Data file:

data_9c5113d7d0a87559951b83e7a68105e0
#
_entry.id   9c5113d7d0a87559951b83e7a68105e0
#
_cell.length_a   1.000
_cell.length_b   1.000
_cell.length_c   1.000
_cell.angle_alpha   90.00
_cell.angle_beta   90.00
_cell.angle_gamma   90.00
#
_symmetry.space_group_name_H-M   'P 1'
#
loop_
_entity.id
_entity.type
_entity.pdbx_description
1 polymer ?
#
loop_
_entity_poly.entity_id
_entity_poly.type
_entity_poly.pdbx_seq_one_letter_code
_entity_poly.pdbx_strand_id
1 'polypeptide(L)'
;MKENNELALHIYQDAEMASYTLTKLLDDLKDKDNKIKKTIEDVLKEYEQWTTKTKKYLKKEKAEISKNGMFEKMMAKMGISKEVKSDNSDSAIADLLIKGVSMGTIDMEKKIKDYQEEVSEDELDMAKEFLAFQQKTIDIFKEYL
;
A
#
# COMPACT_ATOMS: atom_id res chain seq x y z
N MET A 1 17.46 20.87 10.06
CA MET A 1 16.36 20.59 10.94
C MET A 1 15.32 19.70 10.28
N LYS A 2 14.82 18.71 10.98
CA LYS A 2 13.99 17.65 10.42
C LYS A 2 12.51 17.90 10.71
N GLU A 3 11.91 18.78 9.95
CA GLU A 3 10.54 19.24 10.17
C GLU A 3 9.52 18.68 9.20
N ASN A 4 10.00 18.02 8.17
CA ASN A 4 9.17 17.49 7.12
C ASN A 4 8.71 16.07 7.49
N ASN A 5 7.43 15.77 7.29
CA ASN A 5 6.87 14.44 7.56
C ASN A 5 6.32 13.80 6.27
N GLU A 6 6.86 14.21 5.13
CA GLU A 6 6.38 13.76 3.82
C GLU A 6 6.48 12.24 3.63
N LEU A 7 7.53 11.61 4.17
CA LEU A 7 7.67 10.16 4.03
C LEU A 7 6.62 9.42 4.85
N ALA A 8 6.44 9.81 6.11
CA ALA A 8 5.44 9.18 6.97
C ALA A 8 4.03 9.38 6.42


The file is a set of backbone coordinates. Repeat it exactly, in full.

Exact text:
data_9c5113d7d0a87559951b83e7a68105e0
#
_entry.id   9c5113d7d0a87559951b83e7a68105e0
#
_cell.length_a   1.000
_cell.length_b   1.000
_cell.length_c   1.000
_cell.angle_alpha   90.00
_cell.angle_beta   90.00
_cell.angle_gamma   90.00
#
_symmetry.space_group_name_H-M   'P 1'
#
loop_
_entity.id
_entity.type
_entity.pdbx_description
1 polymer ?
#
loop_
_entity_poly.entity_id
_entity_poly.type
_entity_poly.pdbx_seq_one_letter_code
_entity_poly.pdbx_strand_id
1 'polypeptide(L)'
;MKENNELALHIYQDAEMASYTLTKLLDDLKDKDNKIKKTIEDVLKEYEQWTTKTKKYLKKEKAEISKNGMFEKMMAKMGISKEVKSDNSDSAIADLLIKGVSMGTIDMEKKIKDYQEEVSEDELDMAKEFLAFQQKTIDIFKEYL
;
A
#
# COMPACT_ATOMS: atom_id res chain seq x y z
N MET A 1 17.46 20.87 10.06
CA MET A 1 16.36 20.59 10.94
C MET A 1 15.32 19.70 10.28
N LYS A 2 14.82 18.71 10.98
CA LYS A 2 13.99 17.65 10.42
C LYS A 2 12.51 17.90 10.71
N GLU A 3 11.91 18.78 9.95
CA GLU A 3 10.54 19.24 10.17
C GLU A 3 9.52 18.68 9.20
N ASN A 4 10.00 18.02 8.17
CA ASN A 4 9.17 17.49 7.12
C ASN A 4 8.71 16.07 7.49
N ASN A 5 7.43 15.77 7.29
CA ASN A 5 6.87 14.44 7.56
C ASN A 5 6.32 13.80 6.27
N GLU A 6 6.86 14.21 5.13
CA GLU A 6 6.38 13.76 3.82
C GLU A 6 6.48 12.24 3.63
N LEU A 7 7.53 11.61 4.17
CA LEU A 7 7.67 10.16 4.03
C LEU A 7 6.62 9.42 4.85
N ALA A 8 6.44 9.81 6.11
CA ALA A 8 5.44 9.18 6.97
C ALA A 8 4.03 9.38 6.42